Mar. 23 -- FRIDAY, Nov. 2 (HealthDay News) -- Cutting back drastically on daily calorie intake can lead to longer life, at least in rats, say University at Buffalo researchers.
They speculate that this kind of diet can help maintain physical fitness into old age, slowing the progression to disability.
A lifelong 40 percent calorie-restricted diet reduced the rats' amount of visceral fat, which expresses inflammatory factors -- proteins that, in humans, cause chronic disease and an age-related decline in physical performance and vitality, the research team reported.
"This is the first study to report that caloric restriction reduced production in visceral fat of the inflammatory cytokine IL-6 and enhanced performance on overall physical function assessments," principal investigator Tongjian You, assistant professor of exercise and nutrition sciences in the UB School of Public Health and Health Professions, said in a prepared statement.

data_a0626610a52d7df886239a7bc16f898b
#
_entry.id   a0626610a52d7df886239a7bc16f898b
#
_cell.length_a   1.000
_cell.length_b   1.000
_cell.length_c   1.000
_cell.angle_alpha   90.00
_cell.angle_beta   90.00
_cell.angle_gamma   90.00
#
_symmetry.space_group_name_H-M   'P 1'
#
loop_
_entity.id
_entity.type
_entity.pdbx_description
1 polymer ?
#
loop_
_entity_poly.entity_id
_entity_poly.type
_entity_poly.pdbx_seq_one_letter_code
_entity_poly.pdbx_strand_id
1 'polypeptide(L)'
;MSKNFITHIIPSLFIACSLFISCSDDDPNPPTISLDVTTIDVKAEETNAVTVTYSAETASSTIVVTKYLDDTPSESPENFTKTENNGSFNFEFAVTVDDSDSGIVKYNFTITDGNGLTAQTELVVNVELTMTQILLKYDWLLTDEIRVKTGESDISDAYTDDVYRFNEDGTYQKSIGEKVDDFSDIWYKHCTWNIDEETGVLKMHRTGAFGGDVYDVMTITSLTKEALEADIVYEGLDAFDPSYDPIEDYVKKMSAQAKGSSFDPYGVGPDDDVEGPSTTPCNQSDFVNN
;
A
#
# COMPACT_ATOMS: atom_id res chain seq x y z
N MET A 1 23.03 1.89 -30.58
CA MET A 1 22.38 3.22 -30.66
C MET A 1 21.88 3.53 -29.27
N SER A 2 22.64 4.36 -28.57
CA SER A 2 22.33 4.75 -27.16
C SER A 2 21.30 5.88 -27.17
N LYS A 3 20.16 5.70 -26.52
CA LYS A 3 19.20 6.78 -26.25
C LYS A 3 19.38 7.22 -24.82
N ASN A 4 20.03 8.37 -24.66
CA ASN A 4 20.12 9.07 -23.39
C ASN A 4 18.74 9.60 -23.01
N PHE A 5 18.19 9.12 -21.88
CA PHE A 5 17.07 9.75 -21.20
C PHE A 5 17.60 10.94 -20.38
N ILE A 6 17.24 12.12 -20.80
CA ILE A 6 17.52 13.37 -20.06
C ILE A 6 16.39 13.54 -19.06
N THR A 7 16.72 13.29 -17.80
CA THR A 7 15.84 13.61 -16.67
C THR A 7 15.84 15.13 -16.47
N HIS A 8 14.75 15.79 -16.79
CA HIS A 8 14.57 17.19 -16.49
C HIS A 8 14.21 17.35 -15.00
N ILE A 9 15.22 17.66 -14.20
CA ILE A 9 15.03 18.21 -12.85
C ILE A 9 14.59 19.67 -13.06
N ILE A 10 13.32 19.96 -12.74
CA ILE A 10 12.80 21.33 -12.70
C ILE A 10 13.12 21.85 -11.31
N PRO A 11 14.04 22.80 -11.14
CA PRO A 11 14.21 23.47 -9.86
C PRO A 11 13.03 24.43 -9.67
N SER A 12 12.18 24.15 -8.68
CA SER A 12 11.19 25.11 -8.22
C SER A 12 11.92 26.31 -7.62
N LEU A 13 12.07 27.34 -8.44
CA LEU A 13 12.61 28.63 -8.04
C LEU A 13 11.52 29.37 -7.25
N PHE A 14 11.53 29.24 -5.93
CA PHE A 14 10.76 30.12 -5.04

"In additions, rats that ate a normal diet lost a significant amount of lean muscle mass and acquired more fat, while calorie-restricted rats maintained lean muscle mass as they aged," You said.
The study was published in the October issue of Journals of Gerontology Series A: Biological Sciences and Medical Sciences.
While this severely-restricted diet proved beneficial in rats, You noted that people could not adhere to such a strict diet.
"Based on an average of 2,000 calories per day for adult women and 2,500 for men, cutting by 40 percent would mean surviving on 1,200 and 1,500 calories per day, respectively," You said. "It's very difficult for people to maintain that type of diet for short periods of time, and it would be nearly impossible over a lifetime, while staying healthy. Starting on a diet like that in the senior years would be harmful.
However, a more moderate 8 percent caloric restriction is achievable in people and may have a positive effect, recent research suggests.
The MedlinePlus Medical Encyclopedia has more about calories.
SOURCE: University at Buffalo, news release, Oct. 24, 2007